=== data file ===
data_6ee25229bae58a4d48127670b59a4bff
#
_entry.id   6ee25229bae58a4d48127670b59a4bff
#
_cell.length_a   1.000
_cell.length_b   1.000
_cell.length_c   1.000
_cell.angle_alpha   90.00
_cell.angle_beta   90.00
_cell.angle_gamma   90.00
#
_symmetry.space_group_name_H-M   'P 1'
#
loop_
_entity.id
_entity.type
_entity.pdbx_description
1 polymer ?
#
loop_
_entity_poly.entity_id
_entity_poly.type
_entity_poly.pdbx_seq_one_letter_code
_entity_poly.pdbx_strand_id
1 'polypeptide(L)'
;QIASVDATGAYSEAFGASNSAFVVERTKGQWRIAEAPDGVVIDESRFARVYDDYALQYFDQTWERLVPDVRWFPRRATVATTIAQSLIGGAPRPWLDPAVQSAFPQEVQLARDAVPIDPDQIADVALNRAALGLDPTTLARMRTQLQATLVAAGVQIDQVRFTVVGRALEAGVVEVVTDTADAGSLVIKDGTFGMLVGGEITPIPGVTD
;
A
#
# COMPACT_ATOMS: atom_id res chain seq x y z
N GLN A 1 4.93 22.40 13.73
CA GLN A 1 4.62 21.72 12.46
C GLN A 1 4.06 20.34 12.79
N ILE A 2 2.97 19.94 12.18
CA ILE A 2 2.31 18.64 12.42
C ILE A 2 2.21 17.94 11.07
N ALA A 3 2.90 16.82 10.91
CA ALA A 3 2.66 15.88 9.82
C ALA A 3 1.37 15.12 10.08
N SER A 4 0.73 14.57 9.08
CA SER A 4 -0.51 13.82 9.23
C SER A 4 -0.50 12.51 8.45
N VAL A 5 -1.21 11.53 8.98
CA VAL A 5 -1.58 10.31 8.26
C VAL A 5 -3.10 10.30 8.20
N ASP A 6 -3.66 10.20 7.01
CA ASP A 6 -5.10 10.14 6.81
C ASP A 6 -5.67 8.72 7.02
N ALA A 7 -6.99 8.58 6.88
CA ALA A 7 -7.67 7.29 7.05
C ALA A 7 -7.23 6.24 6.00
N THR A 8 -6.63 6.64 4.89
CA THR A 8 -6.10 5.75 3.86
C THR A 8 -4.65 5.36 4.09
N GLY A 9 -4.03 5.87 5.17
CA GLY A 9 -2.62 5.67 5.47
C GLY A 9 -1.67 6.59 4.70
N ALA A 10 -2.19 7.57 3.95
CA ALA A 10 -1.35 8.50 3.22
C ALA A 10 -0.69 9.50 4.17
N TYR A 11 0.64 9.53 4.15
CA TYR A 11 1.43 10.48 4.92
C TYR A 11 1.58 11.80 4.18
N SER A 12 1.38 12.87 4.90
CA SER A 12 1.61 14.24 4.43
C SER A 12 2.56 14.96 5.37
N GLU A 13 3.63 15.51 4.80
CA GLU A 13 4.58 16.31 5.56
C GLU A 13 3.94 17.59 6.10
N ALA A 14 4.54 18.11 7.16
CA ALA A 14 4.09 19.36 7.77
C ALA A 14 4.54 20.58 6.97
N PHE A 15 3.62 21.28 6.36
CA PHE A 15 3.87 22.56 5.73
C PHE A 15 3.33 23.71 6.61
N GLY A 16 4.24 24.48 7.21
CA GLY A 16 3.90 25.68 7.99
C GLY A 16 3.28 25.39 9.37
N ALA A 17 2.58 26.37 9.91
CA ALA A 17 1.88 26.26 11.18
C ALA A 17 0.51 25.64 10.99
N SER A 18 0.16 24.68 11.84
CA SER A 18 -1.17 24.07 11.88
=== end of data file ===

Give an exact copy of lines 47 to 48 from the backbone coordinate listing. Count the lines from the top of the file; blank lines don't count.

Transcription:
CA ASP A 6 -5.10 10.14 6.81
C ASP A 6 -5.67 8.72 7.02